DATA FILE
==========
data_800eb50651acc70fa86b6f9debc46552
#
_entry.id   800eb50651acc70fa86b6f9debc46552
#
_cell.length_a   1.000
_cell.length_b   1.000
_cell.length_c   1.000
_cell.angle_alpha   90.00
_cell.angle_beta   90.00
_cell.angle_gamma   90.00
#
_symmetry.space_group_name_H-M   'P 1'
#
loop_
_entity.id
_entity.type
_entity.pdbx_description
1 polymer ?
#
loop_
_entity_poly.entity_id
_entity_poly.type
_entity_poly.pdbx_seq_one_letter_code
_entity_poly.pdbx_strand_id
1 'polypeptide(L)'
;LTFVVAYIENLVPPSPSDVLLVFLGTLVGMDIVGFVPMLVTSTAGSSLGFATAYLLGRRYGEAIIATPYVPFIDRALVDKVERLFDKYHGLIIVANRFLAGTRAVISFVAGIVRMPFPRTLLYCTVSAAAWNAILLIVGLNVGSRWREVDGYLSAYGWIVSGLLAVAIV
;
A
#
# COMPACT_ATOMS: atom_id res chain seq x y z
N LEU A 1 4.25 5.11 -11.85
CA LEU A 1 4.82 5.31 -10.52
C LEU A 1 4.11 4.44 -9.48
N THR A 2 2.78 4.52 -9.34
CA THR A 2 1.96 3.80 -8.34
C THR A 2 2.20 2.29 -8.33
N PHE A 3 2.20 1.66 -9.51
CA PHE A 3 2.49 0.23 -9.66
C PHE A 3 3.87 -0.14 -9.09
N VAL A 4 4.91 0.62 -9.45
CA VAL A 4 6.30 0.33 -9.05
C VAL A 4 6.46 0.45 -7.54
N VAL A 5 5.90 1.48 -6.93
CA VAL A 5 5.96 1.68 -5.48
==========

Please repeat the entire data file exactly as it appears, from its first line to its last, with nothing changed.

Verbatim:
data_800eb50651acc70fa86b6f9debc46552
#
_entry.id   800eb50651acc70fa86b6f9debc46552
#
_cell.length_a   1.000
_cell.length_b   1.000
_cell.length_c   1.000
_cell.angle_alpha   90.00
_cell.angle_beta   90.00
_cell.angle_gamma   90.00
#
_symmetry.space_group_name_H-M   'P 1'
#
loop_
_entity.id
_entity.type
_entity.pdbx_description
1 polymer ?
#
loop_
_entity_poly.entity_id
_entity_poly.type
_entity_poly.pdbx_seq_one_letter_code
_entity_poly.pdbx_strand_id
1 'polypeptide(L)'
;LTFVVAYIENLVPPSPSDVLLVFLGTLVGMDIVGFVPMLVTSTAGSSLGFATAYLLGRRYGEAIIATPYVPFIDRALVDKVERLFDKYHGLIIVANRFLAGTRAVISFVAGIVRMPFPRTLLYCTVSAAAWNAILLIVGLNVGSRWREVDGYLSAYGWIVSGLLAVAIV
;
A
#
# COMPACT_ATOMS: atom_id res chain seq x y z
N LEU A 1 4.25 5.11 -11.85
CA LEU A 1 4.82 5.31 -10.52
C LEU A 1 4.11 4.44 -9.48
N THR A 2 2.78 4.52 -9.34
CA THR A 2 1.96 3.80 -8.34
C THR A 2 2.20 2.29 -8.33
N PHE A 3 2.20 1.66 -9.51
CA PHE A 3 2.49 0.23 -9.66
C PHE A 3 3.87 -0.14 -9.09
N VAL A 4 4.91 0.62 -9.45
CA VAL A 4 6.30 0.33 -9.05
C VAL A 4 6.46 0.45 -7.54
N VAL A 5 5.90 1.48 -6.93
CA VAL A 5 5.96 1.68 -5.48